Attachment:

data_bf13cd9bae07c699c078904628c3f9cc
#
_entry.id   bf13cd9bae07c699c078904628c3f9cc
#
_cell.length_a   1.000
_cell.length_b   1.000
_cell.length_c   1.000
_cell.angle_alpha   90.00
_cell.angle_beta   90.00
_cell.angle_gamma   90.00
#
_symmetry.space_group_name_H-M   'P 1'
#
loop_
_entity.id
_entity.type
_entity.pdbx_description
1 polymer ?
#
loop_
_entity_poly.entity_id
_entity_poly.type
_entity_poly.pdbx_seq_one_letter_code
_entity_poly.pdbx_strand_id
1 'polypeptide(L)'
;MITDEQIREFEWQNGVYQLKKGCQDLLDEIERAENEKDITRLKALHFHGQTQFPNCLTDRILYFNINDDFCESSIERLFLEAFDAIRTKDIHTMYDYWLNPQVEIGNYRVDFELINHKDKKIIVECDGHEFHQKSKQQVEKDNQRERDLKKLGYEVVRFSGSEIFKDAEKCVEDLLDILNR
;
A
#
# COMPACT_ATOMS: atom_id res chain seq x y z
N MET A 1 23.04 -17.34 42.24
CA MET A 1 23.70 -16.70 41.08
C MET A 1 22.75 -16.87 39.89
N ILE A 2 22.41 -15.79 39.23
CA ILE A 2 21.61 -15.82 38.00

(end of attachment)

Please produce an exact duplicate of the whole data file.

data_bf13cd9bae07c699c078904628c3f9cc
#
_entry.id   bf13cd9bae07c699c078904628c3f9cc
#
_cell.length_a   1.000
_cell.length_b   1.000
_cell.length_c   1.000
_cell.angle_alpha   90.00
_cell.angle_beta   90.00
_cell.angle_gamma   90.00
#
_symmetry.space_group_name_H-M   'P 1'
#
loop_
_entity.id
_entity.type
_entity.pdbx_description
1 polymer ?
#
loop_
_entity_poly.entity_id
_entity_poly.type
_entity_poly.pdbx_seq_one_letter_code
_entity_poly.pdbx_strand_id
1 'polypeptide(L)'
;MITDEQIREFEWQNGVYQLKKGCQDLLDEIERAENEKDITRLKALHFHGQTQFPNCLTDRILYFNINDDFCESSIERLFLEAFDAIRTKDIHTMYDYWLNPQVEIGNYRVDFELINHKDKKIIVECDGHEFHQKSKQQVEKDNQRERDLKKLGYEVVRFSGSEIFKDAEKCVEDLLDILNR
;
A
#
# COMPACT_ATOMS: atom_id res chain seq x y z
N MET A 1 23.04 -17.34 42.24
CA MET A 1 23.70 -16.70 41.08
C MET A 1 22.75 -16.87 39.89
N ILE A 2 22.41 -15.79 39.23
CA ILE A 2 21.61 -15.82 38.00